The Dow Jones Industrial Average (DJINDICES:^DJI) headed south again today. The Dow now sits at 12,811, down 121 points, or 0.94%. The other two major indexes also headed in the wrong directions today: the S&P 500 (SNPINDEX:^GSPC) lost 17 points, or 1.22%, while the Nasdaq (NASDAQINDEX:^IXIC) dropped 41 points, or 1.42%. My Fool colleague John Maxfield noted this morning that today's move lower is likely related to the fiscal cliff and the overall economic impact if our government can't come together and find a solution.
Today, 26 of the 30 Dow components ended the day in the red. This morning, I explained why McDonald's (NYSE:MCD), Chevron (NYSE:CVX), and Cisco (NASDAQ:CSCO), happened to be three of the Dow's biggest losers of the day. But four companies managed to buck the overall trend and move higher today, three of which were Boeing (NYSE:BA), Bank of America (NYSE:BAC), Travelers (NYSE:TRV).
So why are they higher?
Just days ago, I wrote about how Boeing had signed a deal for at least 60 of its new 737 Max airplanes and, today, the company signed another deal for 20 more of the 737s. This time, the buyer is a Kuwaiti airplane leasing company called ALAFCO. The purchase agreement is worth around $2 billion, and moves the net orders for this program to 990 airplanes, or a rough total of $49.5 billion worth of purchase agreements. This also increases the company's total net orders for the year to 1,009. Shares of Boeing moved higher today by 1.24%.
Boeing also announced that it's looking into building a larger 787 model plane. The 787-10 would accommodate 40 more passengers, and better compete on size with a plane currently being built by rival Airbus.
After a disastrous day yesterday for the Dow financials, today, investors gained back some loses. After dropping more than 7% yesterday, investors poured back into the stock, and shares rose 1.73% today. While the news was not directly related to Bank of America, the Federal Reserve approved JPMorgan Chase (NYSE:JPM) to begin a share buyback program. Although Bank of America has not announced any intentions to begin a similar share buyback program or increase its dividend, this does indicate that the government will allow such programs if it feels that the bank is healthy enough in the future.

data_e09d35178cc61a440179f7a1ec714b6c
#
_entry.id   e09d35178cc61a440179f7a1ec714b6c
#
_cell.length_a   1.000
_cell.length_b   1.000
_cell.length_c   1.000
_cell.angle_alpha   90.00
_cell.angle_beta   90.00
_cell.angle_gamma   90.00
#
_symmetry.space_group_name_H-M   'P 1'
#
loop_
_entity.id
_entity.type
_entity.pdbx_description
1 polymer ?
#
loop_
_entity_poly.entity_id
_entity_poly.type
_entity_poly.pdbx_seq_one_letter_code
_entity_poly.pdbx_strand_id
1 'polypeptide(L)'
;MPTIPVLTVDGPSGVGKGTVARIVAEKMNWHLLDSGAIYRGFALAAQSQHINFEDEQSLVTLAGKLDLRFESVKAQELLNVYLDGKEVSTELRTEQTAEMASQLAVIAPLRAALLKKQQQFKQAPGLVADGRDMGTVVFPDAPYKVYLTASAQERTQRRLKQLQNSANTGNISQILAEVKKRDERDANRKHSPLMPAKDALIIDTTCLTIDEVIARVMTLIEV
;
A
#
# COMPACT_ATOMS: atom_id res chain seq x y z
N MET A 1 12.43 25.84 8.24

Lastly, insurance company Travelers moved higher by 0.42% during today's session. Fitch ratings agency announced this morning that property insurers have more capital than they need to cover damages from Hurricane Sandy. Currently, insured damages are being estimated at $20 billion, but Fitch has tested the insurers with scenarios projecting damage of nearly twice that. Fitch does not believe that any ratings changes will be necessary for most of the U.S. insurers after the full damage of the storm has been determined.
Matt Thalman owns shares of Bank of America and JPMorgan Chase. The Motley Fool owns shares of Bank of America, JPMorgan Chase & Co., and McDonald's. Motley Fool newsletter services recommend Chevron and McDonald's. Try any of our Foolish newsletter services free for 30 days. We Fools may not all hold the same opinions, but we all believe that considering a diverse range of insights makes us better investors. The Motley Fool has a disclosure policy.